Click Click: 001: ded.pixel: 13-April 2018

My habit of writing lengthy gig reviews often means that I don’t have the time to do some shows that I attend justice, so, this new Click Click series will hopefully mean I get to write more about the gigs I attend.

Click-Click: 001: ded.pixel: 13-April 2018

Bands playing



The Cavendish Arms, SW8

Full photo set


In effect, the idea is simple. A short, capsule review of the show, and a set of photo highlights (the rest will be on Flickr as usual).

So how was last night?

The venue was a new one on me, but it appears to be a well-used local venue, with a good-sized backroom for live music (and surprisingly good sound, too, when the bands got it set up properly). The turnout wasn’t bad, either.

The first band, Munchies (I didn’t get any photos of them, sorry), were a young trio – guitars, drums/laptop and vocalist, who had lots of ideas but didn’t appear to have quite found a balance of them yet. There were certainly some impressive moments – and at points the battery of guitar effects reminded me of space-rock titans Failure – but they really need to do two things. One of those is to sort their sound balance out, as the electronics were all-but inaudible, and the other is to focus their sound a bit more. There’s definitely promise here, though, and I’ll be looking out for them in future.

An overabundance of ideas seemed to dog Radium88, too. There was an enormous amount of kit onstage for just a duo, and it appeared to me that most of it was being used at all times. The endless variety of sound was maddening, though, particularly on one track that had a tuned Saw and a lovely piano motif in tandem to provide a melancholic, pretty atmosphere, but then a synth hook barged it’s way in that sounded like it was about to kick into The Prodigy’s Out of Space. There very much is such a thing as too many ideas, and this was proof.

The find of the night for me were a deeply unusual duo called tAngerinecAt. A duo that play synths and some kind of small flute-like instrument, there are vocals…oh, and a hurdy-gurdy. No, really. Their use of folk instruments sets them apart immediately, but the only band I can think of that are even remotely like them are Heimataerde, and even they wound in folk and medieval influences into their sound in a totally different way. The thing is, there weren’t folk bits and industrial bits, the duo have genuinely managed to weave the two disparate sounds together, so that they complement each other, and even when the beats started sounding like :wumpscut: at their best, the hurdy-gurdy sounded amazing, and wasn’t drowned out. They play again at Cute Owl and Noisy Fowl Festival on 19-May, and they are well-worth checking out.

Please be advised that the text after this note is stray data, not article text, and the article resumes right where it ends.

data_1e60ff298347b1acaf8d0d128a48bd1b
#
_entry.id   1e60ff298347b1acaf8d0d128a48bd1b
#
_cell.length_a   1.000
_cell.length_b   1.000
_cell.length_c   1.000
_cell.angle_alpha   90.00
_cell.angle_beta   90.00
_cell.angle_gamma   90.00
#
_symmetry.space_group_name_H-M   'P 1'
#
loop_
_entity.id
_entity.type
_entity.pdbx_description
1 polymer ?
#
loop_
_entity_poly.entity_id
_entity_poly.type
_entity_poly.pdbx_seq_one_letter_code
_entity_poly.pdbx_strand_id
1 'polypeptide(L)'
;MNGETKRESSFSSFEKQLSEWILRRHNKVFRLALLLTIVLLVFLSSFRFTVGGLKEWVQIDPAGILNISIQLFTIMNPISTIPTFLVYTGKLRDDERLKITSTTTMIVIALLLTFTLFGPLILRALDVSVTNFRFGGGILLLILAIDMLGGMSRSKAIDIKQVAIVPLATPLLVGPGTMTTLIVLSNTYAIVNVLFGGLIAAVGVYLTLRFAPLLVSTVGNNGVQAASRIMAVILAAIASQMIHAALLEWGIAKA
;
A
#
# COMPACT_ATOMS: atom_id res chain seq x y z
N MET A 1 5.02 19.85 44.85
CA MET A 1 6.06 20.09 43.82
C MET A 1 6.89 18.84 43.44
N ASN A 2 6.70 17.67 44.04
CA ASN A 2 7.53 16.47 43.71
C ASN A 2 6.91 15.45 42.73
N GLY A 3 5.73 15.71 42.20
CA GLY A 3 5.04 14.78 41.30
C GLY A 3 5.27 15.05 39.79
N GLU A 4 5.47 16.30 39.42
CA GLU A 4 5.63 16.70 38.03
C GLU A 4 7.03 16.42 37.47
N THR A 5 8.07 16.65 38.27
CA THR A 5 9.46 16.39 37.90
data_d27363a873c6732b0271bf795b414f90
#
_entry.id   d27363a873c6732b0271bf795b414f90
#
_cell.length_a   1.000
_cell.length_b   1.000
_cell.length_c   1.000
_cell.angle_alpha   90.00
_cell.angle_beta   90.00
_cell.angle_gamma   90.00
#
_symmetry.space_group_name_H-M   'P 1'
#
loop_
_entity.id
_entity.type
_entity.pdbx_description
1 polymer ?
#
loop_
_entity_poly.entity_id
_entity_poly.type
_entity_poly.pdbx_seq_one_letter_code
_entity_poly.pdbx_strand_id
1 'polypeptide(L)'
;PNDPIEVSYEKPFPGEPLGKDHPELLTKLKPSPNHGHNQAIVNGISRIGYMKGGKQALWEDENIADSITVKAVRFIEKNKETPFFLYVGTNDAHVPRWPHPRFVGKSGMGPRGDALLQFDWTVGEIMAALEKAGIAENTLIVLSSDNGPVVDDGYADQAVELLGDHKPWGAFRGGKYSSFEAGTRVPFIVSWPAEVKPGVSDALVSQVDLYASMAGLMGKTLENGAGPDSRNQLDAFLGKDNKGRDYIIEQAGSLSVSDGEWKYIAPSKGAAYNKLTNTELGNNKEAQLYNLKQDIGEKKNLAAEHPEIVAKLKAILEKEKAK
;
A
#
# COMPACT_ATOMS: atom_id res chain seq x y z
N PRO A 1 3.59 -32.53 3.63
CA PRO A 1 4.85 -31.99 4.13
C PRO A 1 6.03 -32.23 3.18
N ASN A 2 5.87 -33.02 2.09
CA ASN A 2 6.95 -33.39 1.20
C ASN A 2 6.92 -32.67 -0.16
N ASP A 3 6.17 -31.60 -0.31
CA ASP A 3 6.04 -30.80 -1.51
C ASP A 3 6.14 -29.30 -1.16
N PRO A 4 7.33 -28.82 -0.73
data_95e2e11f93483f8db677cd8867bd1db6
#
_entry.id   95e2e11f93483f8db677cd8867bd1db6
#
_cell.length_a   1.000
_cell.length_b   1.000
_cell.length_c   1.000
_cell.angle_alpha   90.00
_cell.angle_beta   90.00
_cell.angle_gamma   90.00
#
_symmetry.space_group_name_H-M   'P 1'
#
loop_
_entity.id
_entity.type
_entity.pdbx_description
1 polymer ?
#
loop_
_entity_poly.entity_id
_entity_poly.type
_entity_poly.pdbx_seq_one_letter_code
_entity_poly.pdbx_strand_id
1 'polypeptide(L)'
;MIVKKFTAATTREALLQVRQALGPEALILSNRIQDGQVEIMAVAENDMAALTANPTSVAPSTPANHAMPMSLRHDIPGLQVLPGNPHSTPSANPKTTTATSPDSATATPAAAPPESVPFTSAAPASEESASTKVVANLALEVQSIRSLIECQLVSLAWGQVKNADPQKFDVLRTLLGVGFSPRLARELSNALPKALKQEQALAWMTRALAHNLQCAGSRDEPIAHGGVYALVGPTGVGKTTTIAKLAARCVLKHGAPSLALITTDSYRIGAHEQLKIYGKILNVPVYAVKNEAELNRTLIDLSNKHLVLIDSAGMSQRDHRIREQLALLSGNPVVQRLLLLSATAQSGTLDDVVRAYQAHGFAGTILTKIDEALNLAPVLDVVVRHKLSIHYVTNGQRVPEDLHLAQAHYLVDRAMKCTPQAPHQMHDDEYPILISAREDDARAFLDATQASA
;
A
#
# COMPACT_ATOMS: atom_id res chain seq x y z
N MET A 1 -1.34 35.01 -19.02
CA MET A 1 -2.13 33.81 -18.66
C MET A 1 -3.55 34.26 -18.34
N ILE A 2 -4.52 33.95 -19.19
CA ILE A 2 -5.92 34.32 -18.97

I was actually at the show in the first place to see an old friend play under his ded.pixel moniker. Rather different to previous musical work Rhys has been involved in, this is space-prog-electro, and on record is very much rooted in the prog side of things. Intriguingly the guitar and bass that accompanies Rhys’ keytar and synths means, in the live environment, that there is a very different dynamic at play. There was fist-pumping, anthemic moments, there were moments where elements of futurepop bubbled through to prominence (particularly the last track), and remarkably there was even a Philip Glass cover (a radical take on Koyaanisqatsi, if I wasn’t mistaken). The other fascinating thing was Rhys as a frontman – treating this small venue like it was a much larger one, and perhaps their big, expansive sound deserves a bigger room (and maybe with fog and dramatic lighting). If prog makes you run away, come back – this is better than that.

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